Orson Scott Card Rewrote Hamlet With Gay Characters, So Why Does Everyone Hate Him?

Writer Orson Scott Card wrote the seminal sci-fi novel Ender’s Game. He also wrote a rant in the Mormon Times telling Americans to rise up and destroy “any government that attempts to” redefine marriage. So is it any wonder that in 2008 he wrote a homophobic version of Hamlet? It’s called Hamlet’s Father and in it Hamlet’s gay dad molests all of Hamlet’s friends turning them all gay. Subterranean Press has just republished Card’s Shakespearean novella and the gays are not happy.

For those of you who are curious about the book, here’s a quick explanation of its twist ending:

Hamlet’s father was gay, and that this made him a terrible king. And his ghost was actually a demonic liar that misled Hamlet as to his cause of death. Claudius didn’t kill Hamlet’s dad after all — instead, it was Horatio, who was taking revenge on Hamlet’s dad for molesting him as a little boy. Hamlet’s dad also molested Laertes, and Rosencrantz, and Guildenstern, and turned all four of them gay in the process.

Two different recent reviews have blasted Card for his homophobic version of the Shakespearean classic. The book site Rain Taxi called it “a nightmare of vitriolic homophobia and Publisher’s Weekly called it a book primarily focused on “linking homosexuality with the life-destroying horrors of paedophilia.”

What’s worst though is the book is also very badly written, lacking any of Shakespeare’s lyrical nuance or dramatic tension. Take this scene where Hamlet learns about Ophelia’s death:

Horatio brought him his sword. “Laertes is looking for you,” he said.
     “I don’t have time for Laertes. He must know I didn’t mean to kill his father,” Hamlet said.
     “It’s not his father,” said Horatio. “It’s his sister.”
     “Ophelia? I didn’t touch her.”
     “She killed herself. Walked out into the sea, dressed in her heaviest gown. A funeral gown. Two soldiers went in after her, and a boat was launched, but when they brought her body back, she was dead.”
     “And for that he wants to kill me?”

In Card’s rewrite, Hamlet has all the depth of a paper plate—he didn’t particularly like his molesty, dead dad nor does he have any good reason to avenge his death—he just does. But to nail his homophobic point dead into your skull, Card sends Hamlet to hell at the end of the book where his dad exclaims, “Welcome to Hell, my beautiful son. At last we’ll be together as I always longed for us to be.”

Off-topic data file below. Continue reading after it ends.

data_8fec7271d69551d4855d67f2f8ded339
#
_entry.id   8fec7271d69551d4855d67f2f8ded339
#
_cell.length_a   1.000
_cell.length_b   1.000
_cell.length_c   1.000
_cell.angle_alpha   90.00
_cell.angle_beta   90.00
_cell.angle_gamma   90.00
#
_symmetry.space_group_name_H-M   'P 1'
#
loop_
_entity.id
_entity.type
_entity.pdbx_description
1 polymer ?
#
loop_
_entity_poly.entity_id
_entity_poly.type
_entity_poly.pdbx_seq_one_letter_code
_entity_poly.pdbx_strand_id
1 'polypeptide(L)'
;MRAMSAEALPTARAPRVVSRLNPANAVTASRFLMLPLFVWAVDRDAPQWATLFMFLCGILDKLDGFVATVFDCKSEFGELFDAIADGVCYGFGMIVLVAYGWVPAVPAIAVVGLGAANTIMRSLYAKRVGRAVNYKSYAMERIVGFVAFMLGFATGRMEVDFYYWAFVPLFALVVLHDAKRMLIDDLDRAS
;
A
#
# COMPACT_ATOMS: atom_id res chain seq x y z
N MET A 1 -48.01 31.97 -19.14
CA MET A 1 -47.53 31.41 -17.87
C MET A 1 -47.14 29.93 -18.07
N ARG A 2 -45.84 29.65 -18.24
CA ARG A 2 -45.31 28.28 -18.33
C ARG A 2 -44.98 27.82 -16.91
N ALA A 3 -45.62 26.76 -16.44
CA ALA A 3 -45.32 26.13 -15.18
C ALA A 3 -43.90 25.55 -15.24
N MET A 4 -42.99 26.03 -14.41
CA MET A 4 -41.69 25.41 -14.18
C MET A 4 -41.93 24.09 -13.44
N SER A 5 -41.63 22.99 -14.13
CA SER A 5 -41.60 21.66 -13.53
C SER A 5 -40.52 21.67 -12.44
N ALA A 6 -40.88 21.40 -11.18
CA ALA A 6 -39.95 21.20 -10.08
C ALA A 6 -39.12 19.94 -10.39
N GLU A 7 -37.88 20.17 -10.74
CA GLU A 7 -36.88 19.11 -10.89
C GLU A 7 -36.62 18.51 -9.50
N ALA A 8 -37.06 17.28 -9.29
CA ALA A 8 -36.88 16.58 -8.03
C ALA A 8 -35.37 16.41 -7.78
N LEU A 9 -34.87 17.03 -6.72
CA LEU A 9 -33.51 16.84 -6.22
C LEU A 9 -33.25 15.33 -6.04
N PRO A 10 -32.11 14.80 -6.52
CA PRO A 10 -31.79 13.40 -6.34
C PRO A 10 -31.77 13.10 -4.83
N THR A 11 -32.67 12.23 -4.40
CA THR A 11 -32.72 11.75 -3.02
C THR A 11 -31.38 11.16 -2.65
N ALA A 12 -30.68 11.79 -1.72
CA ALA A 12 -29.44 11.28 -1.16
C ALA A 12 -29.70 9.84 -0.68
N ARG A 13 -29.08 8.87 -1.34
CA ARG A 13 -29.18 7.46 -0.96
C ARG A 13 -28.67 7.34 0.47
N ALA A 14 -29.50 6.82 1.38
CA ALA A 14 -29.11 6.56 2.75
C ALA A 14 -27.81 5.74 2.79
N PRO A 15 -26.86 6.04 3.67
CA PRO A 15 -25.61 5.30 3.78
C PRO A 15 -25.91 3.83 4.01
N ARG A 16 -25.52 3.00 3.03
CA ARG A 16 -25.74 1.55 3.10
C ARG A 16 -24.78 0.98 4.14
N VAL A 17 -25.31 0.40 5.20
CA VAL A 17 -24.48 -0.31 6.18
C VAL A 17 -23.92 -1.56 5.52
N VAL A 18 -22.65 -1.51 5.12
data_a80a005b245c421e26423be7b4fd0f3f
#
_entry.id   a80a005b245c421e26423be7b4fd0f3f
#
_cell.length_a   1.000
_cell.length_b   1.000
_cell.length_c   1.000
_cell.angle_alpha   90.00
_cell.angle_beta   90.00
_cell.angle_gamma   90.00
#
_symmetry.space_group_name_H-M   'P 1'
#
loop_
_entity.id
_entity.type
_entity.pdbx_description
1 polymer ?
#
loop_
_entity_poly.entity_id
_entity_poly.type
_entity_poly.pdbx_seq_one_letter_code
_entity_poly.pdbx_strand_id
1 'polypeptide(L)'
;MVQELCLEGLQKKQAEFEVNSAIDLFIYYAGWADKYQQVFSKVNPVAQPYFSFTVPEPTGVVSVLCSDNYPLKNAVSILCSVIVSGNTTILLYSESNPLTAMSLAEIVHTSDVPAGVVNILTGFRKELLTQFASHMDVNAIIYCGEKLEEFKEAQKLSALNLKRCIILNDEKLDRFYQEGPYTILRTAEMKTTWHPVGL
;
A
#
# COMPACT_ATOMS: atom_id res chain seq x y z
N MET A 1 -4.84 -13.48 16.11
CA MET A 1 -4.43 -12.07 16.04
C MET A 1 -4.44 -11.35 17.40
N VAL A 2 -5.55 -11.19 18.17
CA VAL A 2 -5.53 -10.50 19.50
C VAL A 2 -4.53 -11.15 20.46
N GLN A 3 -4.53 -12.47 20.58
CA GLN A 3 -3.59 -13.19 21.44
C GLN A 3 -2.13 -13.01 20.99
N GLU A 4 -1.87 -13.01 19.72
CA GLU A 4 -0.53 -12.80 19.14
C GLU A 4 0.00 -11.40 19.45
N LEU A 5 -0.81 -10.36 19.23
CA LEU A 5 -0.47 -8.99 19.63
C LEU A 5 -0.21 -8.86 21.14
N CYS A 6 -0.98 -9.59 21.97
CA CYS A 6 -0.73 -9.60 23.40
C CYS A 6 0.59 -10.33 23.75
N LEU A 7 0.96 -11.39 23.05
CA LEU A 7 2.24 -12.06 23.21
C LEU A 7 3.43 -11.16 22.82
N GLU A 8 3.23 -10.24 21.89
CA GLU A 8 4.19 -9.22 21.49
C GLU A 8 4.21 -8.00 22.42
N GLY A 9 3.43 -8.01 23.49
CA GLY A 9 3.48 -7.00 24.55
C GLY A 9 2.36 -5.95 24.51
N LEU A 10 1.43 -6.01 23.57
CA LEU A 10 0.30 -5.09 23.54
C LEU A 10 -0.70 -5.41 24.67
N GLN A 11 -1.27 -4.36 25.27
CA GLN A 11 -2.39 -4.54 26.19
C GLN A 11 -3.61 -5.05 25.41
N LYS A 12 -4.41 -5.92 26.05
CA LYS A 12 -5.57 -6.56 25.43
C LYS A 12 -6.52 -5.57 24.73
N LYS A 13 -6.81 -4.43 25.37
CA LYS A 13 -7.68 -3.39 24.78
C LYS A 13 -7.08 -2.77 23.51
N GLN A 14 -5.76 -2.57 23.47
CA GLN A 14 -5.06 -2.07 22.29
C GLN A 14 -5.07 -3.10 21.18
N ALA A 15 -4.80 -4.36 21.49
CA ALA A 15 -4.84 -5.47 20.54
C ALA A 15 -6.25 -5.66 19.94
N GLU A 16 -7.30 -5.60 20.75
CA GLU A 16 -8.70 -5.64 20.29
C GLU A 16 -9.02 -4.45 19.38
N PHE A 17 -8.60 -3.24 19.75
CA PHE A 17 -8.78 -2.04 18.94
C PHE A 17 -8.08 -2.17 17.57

It’s kinda like the end of Chinatown except with lots more necrophilic Satanism.

Card has written anti-gay screeds as early as 2004. So it will also come as no surprise that Card joined the board of the National Organization for Marriage in 2009, a group that has no issue partnering up with folks who thinks that gay people eat poop and rape animals.

In response, Twitter users have begun using the hashtag #buyabiggaynovelforscottcardday in which they all suggest buying gay novels and great books written by gay authors. Furthermore, all the media attention has gotten The Guardian to pick up the story and the publisher, Subterranean Press, to issue the following response:

Let me first admit that these complaints about the novella have caught us flat-footed, in part because the work is a reprint. The novella had been published before in the 2008 anthology, The Ghost Quartet, edited by Marvin Kaye, published by Tor Books. Subterranean Press has had a fruitful publishing relationship with Orson Scott Card, and anticipated a collector’s edition of the novella would find an audience among his fans. We did not anticipate controversy for republishing a work which had received no controversy prior to our publication, and which remains in print elsewhere.

Nevertheless, as publisher of Subterranean Press, I am responsible for everything we publish, and that means being ready to hear any complaints and criticisms about what we publish.

It’s a real shame because sci-fi fans once praised Card as an influential visionary. Tons of geeks have read Ender’s Game and consider it a must-read in the genre. Now he’s tarnished his reputation as a futuristic thinker by participating in the retrogressive politics of NOM and their ilk.

Shakesqueer would be sighing in her grave.